- 1 large egg
- 1/2 cup unsalted butter (1 stick)
- 3/4 cup light brown sugar, packed
- 1/4 cup granulated sugar
- 1 tablespoon Greek yogurt or sour cream
- 1 tablespoon vanilla extract
- 1 1/2 cups all-purpose flour
- 2 teaspoons cinnamon
- 2 teaspoons cornstarch
- 1 teaspoon cream of tartar
- 1/2 teaspoon baking soda
- pinch salt, optional and to taste
- one 10-ounce bag (about 1 2/3 cups) cinnamon chips
To the bowl of a stand mixer fitted with the paddle attachment, combine the egg, butter, sugars, and beat on medium-high speed until well-creamed, light and fluffy, about 5 minutes (or use a hand mixer and beat for at least 7 minutes).
Add the Greek yogurt, vanilla, and beat to incorporate until fluffy again, about 2 minutes.
Stop, scrape down the sides of the bowl, and add the flour, cinnamon, cornstarch, cream of tartar, baking soda, optional salt, and beat until just incorporated, about 2 minutes. Don’t overmix.
Add the cinnamon chips and either fold in by hand or beat momentarily to combine.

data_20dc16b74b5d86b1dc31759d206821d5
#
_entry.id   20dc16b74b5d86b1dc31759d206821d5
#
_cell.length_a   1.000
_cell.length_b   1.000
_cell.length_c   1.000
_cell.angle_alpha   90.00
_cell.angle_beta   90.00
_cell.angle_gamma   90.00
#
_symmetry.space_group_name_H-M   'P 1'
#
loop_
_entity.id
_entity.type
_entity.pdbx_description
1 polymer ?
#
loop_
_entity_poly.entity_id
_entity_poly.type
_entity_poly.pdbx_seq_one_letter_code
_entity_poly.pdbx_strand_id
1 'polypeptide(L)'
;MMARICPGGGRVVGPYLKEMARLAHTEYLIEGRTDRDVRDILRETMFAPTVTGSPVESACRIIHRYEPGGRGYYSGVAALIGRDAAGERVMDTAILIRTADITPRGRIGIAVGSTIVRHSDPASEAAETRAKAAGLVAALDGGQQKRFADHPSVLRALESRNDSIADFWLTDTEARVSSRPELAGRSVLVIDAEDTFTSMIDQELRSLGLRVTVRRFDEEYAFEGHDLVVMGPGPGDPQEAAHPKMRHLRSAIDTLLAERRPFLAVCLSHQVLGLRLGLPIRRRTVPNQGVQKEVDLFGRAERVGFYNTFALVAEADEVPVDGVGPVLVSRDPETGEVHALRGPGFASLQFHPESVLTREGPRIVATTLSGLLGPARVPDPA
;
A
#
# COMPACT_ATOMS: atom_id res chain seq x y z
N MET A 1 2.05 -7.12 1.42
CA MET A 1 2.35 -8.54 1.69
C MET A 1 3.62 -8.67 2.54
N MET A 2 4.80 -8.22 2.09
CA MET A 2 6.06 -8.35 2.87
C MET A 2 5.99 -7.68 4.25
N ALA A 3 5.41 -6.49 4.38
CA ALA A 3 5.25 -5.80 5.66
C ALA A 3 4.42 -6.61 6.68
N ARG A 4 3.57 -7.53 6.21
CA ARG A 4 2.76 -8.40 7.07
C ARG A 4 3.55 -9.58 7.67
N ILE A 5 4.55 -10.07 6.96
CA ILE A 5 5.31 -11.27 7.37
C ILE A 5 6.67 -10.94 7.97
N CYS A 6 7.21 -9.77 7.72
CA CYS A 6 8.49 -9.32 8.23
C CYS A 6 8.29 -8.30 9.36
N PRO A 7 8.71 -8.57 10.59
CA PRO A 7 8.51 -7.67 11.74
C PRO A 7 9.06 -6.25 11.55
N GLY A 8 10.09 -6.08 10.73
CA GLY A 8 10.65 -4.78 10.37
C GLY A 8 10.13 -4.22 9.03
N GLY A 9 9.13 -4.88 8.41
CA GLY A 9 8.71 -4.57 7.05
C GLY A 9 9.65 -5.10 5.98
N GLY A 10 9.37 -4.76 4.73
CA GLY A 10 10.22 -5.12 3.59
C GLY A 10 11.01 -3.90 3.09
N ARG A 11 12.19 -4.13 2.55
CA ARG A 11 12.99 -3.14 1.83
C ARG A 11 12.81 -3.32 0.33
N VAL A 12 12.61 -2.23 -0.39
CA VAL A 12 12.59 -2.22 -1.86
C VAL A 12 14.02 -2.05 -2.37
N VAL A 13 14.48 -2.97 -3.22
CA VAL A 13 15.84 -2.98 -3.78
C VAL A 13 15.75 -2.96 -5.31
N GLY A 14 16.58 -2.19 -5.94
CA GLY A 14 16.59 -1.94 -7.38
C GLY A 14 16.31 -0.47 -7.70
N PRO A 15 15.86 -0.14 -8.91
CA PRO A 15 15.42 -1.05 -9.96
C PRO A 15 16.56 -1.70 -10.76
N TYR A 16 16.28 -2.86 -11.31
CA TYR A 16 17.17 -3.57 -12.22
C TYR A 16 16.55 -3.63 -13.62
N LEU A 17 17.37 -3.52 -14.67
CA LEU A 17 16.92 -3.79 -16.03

Preheat oven to 350F, line a baking sheet with a Silpat, parchment, or spray with cooking spray. Place mounds on baking sheet, spaced at least 2 inches apart (I bake 8 cookies per sheet). Bake for 8 to 9 minutes, or until edges have set and tops are just beginning to set, even if slightly undercooked, pale and glossy in the center. Do not bake longer than 10 minutes as cookies will firm up as they cool (The cookies shown in the photos were baked with dough that had been chilled overnight, allowed to come to room temp for 15 minutes, and were baked for 8 minutes, with trays rotated at the 4-minute mark. They have chewy edges with soft, pillowy centers). Allow cookies to cool on the baking sheet for 5 minutes before removing and transferring to a rack to finish cooling.
Store cookies airtight at room temperature for up to 1 week, or in the freezer for up to 3 months. Alternatively, unbaked cookie dough can be stored airtight in the refrigerator for up to 5 days, so consider baking only as many cookies as desired and save the remaining dough to be baked in the future when desired.